Do Elections Matter for Economic Performance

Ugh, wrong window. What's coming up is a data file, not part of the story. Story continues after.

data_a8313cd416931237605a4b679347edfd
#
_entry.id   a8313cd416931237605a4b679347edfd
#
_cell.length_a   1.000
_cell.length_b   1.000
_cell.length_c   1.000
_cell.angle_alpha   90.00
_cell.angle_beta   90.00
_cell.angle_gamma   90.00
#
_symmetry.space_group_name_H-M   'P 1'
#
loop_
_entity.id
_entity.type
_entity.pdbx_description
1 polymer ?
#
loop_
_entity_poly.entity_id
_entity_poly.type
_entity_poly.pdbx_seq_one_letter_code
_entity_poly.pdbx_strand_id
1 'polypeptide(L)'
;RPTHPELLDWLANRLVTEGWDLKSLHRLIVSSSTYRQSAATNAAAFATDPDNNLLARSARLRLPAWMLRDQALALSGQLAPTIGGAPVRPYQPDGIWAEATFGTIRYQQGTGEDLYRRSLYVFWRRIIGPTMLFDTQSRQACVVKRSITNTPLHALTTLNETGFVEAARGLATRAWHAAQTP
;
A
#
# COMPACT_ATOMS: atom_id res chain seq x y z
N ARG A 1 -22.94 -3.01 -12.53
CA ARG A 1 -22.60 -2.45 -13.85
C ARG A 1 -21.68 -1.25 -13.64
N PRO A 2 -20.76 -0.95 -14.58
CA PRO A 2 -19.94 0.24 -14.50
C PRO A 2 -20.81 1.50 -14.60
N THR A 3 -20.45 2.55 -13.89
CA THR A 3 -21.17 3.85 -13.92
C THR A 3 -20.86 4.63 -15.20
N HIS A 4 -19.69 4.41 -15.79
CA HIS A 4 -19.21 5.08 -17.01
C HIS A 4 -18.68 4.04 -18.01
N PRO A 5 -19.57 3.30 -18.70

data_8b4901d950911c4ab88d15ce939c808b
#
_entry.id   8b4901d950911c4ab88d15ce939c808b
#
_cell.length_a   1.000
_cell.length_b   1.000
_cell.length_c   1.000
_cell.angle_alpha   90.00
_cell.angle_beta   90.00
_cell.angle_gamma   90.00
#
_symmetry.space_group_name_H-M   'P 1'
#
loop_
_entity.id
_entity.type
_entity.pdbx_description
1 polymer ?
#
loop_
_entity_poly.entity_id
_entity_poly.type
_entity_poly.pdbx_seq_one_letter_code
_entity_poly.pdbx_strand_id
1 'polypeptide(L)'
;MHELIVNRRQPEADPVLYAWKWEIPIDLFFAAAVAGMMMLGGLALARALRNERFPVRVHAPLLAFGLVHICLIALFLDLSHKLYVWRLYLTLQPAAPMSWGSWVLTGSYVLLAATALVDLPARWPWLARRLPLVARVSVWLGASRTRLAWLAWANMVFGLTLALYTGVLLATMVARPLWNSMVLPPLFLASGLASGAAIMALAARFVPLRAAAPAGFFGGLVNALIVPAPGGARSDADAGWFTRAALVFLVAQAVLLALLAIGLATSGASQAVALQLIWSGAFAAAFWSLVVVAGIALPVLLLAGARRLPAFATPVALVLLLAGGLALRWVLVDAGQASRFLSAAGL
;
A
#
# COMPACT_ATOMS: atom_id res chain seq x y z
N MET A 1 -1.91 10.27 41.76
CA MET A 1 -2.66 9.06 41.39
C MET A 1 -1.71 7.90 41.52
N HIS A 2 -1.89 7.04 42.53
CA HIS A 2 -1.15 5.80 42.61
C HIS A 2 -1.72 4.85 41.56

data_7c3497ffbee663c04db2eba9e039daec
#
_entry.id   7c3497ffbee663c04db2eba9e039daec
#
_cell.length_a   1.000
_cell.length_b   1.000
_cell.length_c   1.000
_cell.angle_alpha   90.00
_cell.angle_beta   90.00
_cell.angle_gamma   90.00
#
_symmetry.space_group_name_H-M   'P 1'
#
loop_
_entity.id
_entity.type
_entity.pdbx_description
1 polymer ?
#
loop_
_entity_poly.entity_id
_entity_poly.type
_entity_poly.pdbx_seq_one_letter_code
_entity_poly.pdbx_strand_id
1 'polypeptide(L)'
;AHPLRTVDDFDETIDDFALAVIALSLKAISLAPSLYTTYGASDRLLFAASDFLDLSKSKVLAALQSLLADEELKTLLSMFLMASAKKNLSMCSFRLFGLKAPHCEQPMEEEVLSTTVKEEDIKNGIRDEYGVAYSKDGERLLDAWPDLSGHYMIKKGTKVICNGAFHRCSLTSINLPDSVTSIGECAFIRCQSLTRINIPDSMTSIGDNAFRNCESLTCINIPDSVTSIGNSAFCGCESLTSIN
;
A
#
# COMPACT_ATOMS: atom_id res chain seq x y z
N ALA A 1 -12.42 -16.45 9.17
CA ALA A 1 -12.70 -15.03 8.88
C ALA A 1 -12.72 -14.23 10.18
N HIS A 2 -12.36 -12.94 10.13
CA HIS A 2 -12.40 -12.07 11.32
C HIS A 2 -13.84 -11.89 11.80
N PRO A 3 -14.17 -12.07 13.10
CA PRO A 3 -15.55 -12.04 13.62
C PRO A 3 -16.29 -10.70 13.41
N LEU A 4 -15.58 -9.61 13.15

In mature democracies, elections discipline leaders to deliver good economic performance.� Since the fall of the Soviet Union most developing countries also hold elections, but these are often marred by illicit tactics.� Using a new global data set, this paper investigates whether these illicit tactics are merely blemishes or substantially undermine the economic efficacy of elections.� We show that illicit tactics are widespread, and that they reduce the incentive for governments to deliver good economic performance.� Revisiting the celebrated result that 'leaders matter', we show that it is dependent upon the absence of clean elections: changes of leader matter a lot in systems without clean elections, whereas in those with clean elections they are not significant.
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